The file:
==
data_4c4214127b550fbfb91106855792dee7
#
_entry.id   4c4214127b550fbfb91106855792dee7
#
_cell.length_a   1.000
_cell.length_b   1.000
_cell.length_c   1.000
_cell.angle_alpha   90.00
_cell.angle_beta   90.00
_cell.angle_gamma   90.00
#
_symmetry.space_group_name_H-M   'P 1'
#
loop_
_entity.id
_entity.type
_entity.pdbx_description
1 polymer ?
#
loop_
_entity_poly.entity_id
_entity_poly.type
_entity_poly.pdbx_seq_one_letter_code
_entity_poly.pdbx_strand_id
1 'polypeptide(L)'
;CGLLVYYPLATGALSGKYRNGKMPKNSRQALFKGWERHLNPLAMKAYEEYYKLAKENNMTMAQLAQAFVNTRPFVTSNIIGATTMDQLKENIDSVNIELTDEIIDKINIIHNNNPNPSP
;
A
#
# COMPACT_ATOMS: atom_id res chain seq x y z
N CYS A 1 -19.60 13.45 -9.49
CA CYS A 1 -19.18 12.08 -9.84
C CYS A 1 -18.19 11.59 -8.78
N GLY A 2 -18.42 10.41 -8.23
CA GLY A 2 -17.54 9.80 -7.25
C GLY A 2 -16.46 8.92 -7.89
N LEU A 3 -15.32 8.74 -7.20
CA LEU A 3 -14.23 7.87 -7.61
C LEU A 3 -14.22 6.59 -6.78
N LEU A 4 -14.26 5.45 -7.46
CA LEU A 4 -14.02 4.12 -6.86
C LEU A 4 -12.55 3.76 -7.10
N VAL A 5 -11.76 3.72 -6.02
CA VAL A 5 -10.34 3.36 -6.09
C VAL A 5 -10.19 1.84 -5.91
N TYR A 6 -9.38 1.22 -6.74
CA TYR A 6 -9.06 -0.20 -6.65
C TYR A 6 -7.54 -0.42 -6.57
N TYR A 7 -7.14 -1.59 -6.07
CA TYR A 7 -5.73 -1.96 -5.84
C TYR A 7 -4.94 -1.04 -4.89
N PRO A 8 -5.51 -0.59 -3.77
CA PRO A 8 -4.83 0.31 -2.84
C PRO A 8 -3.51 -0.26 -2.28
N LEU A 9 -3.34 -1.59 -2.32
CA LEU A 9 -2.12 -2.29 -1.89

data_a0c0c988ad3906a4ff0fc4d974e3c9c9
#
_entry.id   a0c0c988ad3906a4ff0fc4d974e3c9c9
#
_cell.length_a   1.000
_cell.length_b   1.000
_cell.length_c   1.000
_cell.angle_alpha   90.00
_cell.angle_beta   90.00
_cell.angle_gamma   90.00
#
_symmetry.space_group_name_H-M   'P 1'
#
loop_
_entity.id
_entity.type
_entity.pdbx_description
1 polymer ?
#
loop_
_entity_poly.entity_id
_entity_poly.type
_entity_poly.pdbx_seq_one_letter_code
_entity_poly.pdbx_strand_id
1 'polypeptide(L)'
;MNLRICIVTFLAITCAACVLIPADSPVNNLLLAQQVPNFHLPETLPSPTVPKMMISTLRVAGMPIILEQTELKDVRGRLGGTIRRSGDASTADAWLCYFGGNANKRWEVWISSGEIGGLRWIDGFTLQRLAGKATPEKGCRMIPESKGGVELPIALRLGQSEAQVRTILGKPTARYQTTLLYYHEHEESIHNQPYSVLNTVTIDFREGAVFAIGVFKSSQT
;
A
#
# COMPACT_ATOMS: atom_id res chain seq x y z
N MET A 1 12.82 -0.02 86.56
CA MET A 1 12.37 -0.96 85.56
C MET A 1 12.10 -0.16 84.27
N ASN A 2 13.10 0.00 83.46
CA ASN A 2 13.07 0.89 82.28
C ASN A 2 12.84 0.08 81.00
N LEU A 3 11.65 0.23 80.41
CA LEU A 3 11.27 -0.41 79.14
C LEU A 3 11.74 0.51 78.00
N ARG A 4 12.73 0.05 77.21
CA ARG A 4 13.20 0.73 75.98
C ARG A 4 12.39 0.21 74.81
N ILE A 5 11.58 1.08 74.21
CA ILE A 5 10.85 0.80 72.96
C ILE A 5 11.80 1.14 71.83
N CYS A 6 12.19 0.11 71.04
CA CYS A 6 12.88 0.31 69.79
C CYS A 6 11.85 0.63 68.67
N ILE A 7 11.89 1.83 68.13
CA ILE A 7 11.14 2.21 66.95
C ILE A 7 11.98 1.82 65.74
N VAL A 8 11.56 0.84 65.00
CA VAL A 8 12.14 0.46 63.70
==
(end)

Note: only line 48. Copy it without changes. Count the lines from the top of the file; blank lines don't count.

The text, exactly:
C TYR A 6 -7.54 -0.42 -6.57